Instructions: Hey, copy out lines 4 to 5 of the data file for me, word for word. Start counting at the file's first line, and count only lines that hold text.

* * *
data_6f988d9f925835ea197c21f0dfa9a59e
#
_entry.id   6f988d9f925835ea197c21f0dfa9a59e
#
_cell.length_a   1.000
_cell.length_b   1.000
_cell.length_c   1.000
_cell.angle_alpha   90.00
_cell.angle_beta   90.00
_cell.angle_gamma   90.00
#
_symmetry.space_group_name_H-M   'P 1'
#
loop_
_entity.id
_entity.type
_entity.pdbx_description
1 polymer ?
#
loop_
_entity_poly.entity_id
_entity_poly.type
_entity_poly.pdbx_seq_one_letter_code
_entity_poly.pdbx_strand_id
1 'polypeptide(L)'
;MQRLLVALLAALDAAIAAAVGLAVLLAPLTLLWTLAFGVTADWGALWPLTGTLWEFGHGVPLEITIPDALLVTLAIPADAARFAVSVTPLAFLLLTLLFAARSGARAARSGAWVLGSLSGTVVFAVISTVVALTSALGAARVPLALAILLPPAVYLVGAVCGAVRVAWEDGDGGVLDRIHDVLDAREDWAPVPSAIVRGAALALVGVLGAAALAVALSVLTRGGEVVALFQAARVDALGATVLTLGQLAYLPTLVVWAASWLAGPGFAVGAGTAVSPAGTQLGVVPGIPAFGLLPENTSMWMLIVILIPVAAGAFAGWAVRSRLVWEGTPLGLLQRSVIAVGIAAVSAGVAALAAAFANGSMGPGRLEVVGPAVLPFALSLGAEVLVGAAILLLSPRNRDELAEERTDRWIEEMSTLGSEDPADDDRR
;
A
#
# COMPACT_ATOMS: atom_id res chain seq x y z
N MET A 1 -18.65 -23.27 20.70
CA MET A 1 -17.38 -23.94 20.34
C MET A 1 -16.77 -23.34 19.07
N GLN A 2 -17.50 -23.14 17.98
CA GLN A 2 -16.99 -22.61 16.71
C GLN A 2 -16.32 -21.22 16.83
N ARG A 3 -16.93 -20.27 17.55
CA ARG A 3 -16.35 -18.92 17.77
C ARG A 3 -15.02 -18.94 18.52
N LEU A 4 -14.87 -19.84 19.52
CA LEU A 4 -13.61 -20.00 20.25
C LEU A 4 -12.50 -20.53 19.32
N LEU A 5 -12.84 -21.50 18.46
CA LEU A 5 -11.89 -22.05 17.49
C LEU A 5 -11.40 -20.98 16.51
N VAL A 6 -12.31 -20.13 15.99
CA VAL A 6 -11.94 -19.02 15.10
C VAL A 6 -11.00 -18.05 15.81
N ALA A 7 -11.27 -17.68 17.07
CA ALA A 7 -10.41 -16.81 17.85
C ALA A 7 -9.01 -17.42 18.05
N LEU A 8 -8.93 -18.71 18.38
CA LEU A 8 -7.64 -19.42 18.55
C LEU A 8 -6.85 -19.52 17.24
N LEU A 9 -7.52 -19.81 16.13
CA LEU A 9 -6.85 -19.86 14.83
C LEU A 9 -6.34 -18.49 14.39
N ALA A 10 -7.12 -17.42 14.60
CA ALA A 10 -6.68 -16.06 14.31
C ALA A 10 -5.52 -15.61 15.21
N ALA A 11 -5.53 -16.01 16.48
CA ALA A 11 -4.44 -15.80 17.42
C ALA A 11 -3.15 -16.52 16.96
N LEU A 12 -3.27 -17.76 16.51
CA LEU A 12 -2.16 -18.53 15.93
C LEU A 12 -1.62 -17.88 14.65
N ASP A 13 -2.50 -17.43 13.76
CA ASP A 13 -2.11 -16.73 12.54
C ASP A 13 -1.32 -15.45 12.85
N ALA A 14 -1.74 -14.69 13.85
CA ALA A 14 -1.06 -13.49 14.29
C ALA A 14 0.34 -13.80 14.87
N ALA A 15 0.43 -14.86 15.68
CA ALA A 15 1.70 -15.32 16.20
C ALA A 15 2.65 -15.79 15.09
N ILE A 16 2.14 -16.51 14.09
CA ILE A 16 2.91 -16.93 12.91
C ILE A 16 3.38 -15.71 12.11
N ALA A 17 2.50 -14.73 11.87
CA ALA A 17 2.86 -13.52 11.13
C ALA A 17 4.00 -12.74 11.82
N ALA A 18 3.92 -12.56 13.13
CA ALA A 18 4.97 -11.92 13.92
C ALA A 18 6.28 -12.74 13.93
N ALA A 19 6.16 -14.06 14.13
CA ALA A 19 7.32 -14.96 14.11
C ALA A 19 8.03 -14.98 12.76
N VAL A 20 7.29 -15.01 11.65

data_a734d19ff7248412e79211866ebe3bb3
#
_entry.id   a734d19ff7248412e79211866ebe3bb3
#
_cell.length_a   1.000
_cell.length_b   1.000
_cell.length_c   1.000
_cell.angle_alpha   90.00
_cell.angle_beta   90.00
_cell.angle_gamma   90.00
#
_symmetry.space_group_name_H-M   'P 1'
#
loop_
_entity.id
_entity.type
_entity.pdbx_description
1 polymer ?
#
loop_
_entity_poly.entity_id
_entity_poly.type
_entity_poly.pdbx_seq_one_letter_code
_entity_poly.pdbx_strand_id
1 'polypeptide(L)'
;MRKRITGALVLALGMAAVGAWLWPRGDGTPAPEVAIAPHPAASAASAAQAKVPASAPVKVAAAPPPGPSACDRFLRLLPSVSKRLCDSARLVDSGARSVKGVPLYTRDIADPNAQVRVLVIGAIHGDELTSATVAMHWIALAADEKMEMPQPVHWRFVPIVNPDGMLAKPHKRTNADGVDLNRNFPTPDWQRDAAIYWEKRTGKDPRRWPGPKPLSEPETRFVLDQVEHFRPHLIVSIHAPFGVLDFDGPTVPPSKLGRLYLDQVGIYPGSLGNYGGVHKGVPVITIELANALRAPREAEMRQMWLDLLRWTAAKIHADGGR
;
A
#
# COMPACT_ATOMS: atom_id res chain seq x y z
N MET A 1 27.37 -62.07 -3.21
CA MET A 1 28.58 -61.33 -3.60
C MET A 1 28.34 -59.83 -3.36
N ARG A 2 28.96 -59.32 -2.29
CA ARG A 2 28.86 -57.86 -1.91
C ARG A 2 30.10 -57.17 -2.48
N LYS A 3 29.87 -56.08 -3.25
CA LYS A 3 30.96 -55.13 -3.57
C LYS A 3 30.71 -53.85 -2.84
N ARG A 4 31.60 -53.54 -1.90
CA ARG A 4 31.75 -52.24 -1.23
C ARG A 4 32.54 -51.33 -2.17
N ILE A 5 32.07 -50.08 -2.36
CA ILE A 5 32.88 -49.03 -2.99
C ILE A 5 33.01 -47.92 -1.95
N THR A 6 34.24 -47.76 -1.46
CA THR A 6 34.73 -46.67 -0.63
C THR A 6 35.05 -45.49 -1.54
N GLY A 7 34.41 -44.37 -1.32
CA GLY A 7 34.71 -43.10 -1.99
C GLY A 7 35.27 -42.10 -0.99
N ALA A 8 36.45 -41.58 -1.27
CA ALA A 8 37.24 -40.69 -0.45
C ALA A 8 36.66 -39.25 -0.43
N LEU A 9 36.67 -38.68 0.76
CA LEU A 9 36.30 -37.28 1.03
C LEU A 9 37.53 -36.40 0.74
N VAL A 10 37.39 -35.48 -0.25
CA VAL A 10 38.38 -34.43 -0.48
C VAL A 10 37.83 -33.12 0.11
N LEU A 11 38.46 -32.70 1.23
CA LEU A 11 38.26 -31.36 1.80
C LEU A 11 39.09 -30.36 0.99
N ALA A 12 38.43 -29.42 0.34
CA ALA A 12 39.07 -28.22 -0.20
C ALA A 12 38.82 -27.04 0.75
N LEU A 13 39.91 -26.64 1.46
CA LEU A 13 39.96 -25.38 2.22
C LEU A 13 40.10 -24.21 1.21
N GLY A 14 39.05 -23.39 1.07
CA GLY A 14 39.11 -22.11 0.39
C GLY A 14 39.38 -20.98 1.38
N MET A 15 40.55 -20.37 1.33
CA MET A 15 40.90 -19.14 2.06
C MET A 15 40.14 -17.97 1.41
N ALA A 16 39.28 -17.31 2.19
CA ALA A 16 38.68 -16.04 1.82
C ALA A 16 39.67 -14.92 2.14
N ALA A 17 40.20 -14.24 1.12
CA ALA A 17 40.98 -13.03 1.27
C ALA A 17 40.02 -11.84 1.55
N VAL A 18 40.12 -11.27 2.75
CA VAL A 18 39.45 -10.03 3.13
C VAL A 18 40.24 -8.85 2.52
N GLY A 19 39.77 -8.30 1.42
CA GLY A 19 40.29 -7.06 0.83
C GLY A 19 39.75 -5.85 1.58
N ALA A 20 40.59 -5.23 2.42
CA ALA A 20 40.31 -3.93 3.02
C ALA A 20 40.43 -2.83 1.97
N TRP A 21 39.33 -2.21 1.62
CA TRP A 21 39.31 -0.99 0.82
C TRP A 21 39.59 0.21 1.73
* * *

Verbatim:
#
_cell.length_a   1.000